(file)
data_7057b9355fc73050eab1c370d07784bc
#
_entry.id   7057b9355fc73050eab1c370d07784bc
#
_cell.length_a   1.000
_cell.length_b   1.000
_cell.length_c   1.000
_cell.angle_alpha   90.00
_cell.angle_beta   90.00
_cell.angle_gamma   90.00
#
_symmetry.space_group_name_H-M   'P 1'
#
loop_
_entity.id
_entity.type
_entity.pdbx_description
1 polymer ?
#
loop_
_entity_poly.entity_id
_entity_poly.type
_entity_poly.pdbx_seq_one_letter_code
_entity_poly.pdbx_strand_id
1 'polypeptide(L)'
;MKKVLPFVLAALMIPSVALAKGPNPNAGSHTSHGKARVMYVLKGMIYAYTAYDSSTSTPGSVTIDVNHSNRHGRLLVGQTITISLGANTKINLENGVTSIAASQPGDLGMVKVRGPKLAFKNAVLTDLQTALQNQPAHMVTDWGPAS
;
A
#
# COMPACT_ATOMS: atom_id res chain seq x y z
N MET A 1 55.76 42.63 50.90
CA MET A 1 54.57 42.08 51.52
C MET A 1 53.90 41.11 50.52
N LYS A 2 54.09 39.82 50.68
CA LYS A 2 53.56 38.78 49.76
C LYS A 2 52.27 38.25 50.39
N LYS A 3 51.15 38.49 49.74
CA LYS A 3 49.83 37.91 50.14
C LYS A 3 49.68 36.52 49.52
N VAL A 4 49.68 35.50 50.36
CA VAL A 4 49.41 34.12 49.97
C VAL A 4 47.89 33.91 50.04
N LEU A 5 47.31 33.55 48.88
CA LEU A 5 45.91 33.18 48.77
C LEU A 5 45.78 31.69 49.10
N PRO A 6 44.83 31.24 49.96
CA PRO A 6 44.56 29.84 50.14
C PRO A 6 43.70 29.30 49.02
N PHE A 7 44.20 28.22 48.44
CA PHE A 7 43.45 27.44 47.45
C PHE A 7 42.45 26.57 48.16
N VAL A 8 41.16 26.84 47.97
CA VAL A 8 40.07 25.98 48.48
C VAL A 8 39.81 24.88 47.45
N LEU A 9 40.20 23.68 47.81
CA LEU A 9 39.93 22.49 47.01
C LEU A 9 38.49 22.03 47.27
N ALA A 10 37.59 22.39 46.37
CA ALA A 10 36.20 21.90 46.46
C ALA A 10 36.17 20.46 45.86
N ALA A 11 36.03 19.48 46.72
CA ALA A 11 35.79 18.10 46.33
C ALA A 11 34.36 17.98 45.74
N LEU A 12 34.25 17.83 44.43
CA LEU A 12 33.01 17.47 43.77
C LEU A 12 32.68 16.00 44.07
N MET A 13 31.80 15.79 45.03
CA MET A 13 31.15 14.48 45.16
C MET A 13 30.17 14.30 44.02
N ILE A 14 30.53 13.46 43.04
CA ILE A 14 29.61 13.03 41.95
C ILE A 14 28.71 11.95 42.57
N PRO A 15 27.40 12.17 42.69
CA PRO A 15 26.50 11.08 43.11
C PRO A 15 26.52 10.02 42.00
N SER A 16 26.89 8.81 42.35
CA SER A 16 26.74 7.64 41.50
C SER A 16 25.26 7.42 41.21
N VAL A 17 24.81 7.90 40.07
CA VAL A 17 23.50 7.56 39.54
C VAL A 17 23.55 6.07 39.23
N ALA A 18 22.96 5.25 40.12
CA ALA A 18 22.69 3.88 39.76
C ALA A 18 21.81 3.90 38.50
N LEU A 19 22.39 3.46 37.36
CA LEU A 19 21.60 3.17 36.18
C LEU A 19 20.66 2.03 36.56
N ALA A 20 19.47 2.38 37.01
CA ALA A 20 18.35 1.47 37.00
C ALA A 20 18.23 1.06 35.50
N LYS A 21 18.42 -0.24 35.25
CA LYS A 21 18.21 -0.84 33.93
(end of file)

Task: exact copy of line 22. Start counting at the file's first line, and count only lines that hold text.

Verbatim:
_entity_poly.type